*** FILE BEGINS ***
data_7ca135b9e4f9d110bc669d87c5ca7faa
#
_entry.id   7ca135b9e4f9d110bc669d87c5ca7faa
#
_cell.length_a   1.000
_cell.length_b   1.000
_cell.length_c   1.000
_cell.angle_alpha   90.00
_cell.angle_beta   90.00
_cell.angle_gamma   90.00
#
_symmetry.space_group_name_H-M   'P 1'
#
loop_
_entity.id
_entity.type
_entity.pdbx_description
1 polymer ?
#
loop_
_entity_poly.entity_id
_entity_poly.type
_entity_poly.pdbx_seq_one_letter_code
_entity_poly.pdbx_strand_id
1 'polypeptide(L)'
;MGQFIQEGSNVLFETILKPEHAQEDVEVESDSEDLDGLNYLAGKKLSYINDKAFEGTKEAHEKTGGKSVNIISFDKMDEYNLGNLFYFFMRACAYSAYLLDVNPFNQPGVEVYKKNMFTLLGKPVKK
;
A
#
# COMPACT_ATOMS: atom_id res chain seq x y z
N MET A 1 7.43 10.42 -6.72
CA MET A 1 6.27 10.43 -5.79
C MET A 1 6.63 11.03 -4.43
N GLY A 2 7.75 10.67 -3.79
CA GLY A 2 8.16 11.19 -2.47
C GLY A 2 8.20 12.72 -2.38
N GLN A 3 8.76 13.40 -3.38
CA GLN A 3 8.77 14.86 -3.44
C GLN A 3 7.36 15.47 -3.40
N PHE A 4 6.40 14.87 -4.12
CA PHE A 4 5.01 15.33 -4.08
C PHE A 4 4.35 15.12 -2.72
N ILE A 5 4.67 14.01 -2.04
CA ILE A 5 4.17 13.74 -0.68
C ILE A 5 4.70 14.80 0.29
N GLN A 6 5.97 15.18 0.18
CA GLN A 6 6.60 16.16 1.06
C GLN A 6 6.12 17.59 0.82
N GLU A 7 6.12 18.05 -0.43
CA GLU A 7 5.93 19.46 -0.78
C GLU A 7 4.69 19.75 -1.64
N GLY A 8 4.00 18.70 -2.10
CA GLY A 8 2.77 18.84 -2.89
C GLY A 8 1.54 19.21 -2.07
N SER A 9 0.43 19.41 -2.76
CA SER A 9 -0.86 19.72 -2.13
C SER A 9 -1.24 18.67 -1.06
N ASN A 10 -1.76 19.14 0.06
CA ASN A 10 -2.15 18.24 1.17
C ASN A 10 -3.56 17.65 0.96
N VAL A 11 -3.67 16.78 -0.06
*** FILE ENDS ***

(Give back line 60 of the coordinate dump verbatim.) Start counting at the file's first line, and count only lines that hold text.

C ASN A 10 -3.56 17.65 0.96